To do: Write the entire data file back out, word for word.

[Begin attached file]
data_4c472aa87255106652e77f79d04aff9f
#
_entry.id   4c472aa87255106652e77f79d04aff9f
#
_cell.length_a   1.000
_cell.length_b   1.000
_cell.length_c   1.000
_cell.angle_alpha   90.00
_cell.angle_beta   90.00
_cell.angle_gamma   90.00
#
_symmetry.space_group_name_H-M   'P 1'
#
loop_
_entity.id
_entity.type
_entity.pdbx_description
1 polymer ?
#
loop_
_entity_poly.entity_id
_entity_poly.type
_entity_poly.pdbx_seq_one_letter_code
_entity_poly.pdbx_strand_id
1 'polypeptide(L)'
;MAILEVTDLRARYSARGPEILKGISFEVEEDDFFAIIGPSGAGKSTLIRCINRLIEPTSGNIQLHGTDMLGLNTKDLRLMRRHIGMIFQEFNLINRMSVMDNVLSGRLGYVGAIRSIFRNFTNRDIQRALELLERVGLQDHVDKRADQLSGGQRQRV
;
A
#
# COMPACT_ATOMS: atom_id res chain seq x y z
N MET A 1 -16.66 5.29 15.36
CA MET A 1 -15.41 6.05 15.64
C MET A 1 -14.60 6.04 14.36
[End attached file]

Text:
data_4c472aa87255106652e77f79d04aff9f
#
_entry.id   4c472aa87255106652e77f79d04aff9f
#
_cell.length_a   1.000
_cell.length_b   1.000
_cell.length_c   1.000
_cell.angle_alpha   90.00
_cell.angle_beta   90.00
_cell.angle_gamma   90.00
#
_symmetry.space_group_name_H-M   'P 1'
#
loop_
_entity.id
_entity.type
_entity.pdbx_description
1 polymer ?
#
loop_
_entity_poly.entity_id
_entity_poly.type
_entity_poly.pdbx_seq_one_letter_code
_entity_poly.pdbx_strand_id
1 'polypeptide(L)'
;MAILEVTDLRARYSARGPEILKGISFEVEEDDFFAIIGPSGAGKSTLIRCINRLIEPTSGNIQLHGTDMLGLNTKDLRLMRRHIGMIFQEFNLINRMSVMDNVLSGRLGYVGAIRSIFRNFTNRDIQRALELLERVGLQDHVDKRADQLSGGQRQRV
;
A
#
# COMPACT_ATOMS: atom_id res chain seq x y z
N MET A 1 -16.66 5.29 15.36
CA MET A 1 -15.41 6.05 15.64
C MET A 1 -14.60 6.04 14.36